A stress fracture is a hairline crack that can occur in bones from repeated or prolonged use. The most common sites for stress fracture are the foot bones (metatarsals), shin bone (tibia), outer lower leg bone (fibula), thigh bone (femur), hip (neck of femur), and back bones (vertebrae).
Stress fractures are overuse injuries. The majority of leg injuries occur during activities such as running, jumping, or dancing.
A stress fracture causes pain when the injured part of the body is used. You may also have swelling and bruising.
Your healthcare provider will examine you and may order an X-ray. However, X-rays do not always show a stress fracture. Your provider may order a more specialized test called a bone scan or an MRI.
The most important treatment for a stress fracture is rest. Other ways to treat stress fractures may include:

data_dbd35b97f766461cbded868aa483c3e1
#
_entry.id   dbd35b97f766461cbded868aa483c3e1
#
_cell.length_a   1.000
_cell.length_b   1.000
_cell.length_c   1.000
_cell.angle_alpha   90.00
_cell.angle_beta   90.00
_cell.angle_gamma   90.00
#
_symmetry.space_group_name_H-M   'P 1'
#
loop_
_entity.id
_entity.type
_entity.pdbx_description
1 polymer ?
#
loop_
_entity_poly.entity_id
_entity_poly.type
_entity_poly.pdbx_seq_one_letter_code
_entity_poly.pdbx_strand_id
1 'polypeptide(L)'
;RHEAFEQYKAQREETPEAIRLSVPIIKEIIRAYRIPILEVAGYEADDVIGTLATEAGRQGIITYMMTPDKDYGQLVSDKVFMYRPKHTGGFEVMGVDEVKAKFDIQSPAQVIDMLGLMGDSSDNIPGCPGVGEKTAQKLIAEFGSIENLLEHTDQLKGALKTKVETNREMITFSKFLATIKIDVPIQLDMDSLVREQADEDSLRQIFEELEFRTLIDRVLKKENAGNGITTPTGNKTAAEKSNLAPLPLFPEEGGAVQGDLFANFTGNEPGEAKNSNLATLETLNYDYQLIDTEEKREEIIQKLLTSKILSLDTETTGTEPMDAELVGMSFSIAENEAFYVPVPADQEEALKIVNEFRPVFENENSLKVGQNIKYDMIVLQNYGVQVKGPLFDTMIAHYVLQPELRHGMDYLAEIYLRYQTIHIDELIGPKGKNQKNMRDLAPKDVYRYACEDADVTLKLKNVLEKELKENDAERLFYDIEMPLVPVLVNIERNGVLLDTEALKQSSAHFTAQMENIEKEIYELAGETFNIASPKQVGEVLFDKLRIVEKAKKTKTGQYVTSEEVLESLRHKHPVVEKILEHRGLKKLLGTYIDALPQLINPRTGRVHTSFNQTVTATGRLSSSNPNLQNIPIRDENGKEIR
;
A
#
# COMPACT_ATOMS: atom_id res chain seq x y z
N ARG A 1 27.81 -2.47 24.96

In some cases, surgery is needed.
Everyone recovers from an injury at a different rate. Return to your activities depends on how soon your fracture heals, not by how many days or weeks it has been since your injury has occurred. In general, the longer you have symptoms before you start treatment, the longer it will take to get better. The goal is to return to your normal activities as soon as is safely possible. If you return too soon you may worsen your injury.
After a stress fracture you may do activities that do not cause pain. You should vary your activity for one week at a time. For instance, if you have a stress fracture from running, you should either rest or swim for a week, then attempt to run short distances. If there is no pain, you can gradually increase your activity level.
Stress fractures are caused by overuse. The best way to avoid getting a stress fracture is to listen to your body and not force yourself to do activities while you are in pain.